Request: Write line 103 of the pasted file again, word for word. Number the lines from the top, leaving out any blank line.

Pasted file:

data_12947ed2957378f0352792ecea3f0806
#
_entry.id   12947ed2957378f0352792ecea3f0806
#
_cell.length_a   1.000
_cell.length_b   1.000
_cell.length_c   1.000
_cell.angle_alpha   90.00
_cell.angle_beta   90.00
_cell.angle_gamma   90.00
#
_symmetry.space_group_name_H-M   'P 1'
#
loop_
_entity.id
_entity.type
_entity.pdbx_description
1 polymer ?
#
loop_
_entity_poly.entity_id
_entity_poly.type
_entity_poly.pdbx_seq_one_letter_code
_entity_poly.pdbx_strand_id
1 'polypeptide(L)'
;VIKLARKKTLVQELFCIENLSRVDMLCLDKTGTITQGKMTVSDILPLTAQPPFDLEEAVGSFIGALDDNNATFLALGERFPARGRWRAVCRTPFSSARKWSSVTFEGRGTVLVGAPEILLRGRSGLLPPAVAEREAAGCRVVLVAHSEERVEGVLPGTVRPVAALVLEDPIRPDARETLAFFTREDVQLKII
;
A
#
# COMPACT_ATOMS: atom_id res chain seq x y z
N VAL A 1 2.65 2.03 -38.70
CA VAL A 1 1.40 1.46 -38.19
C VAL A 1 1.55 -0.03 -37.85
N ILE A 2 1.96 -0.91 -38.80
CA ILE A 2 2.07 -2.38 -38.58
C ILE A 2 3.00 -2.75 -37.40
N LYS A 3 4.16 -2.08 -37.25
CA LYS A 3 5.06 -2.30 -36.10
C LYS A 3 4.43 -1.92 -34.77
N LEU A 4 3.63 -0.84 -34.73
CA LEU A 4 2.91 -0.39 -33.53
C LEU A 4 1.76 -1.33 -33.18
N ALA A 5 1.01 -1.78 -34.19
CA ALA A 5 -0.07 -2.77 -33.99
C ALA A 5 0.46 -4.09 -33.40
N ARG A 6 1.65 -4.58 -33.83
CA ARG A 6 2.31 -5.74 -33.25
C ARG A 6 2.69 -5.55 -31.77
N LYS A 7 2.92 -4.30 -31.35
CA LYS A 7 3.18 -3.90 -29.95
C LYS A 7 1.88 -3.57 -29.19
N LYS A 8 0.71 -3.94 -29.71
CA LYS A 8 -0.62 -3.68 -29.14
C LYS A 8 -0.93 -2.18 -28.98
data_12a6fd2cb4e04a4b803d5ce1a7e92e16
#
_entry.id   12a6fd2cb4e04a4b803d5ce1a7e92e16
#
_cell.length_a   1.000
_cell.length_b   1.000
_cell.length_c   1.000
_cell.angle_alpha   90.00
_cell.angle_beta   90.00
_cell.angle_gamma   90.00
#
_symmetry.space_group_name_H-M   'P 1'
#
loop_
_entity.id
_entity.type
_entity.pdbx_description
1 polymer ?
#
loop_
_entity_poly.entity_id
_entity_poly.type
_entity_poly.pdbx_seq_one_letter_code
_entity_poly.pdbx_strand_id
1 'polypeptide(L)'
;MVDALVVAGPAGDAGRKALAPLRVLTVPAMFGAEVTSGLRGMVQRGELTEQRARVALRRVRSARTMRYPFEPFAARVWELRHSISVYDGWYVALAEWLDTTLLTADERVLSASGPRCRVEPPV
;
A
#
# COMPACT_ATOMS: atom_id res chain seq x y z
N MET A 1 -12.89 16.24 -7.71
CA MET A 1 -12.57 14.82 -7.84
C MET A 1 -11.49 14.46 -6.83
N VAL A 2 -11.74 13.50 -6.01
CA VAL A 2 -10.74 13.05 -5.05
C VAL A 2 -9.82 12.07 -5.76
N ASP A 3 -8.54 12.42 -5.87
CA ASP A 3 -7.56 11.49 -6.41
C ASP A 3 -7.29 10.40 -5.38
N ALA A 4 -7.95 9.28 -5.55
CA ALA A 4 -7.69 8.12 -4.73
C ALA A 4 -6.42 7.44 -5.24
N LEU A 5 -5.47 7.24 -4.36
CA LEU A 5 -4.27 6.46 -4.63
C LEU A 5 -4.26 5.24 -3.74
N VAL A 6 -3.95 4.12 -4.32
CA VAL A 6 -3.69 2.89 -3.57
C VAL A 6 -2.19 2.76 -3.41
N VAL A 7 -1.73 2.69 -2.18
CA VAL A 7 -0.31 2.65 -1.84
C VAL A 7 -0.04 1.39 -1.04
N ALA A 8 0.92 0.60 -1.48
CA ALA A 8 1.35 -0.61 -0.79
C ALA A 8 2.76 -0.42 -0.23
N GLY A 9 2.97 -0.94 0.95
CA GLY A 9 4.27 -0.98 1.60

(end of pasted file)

N VAL A 7 -1.73 2.69 -2.18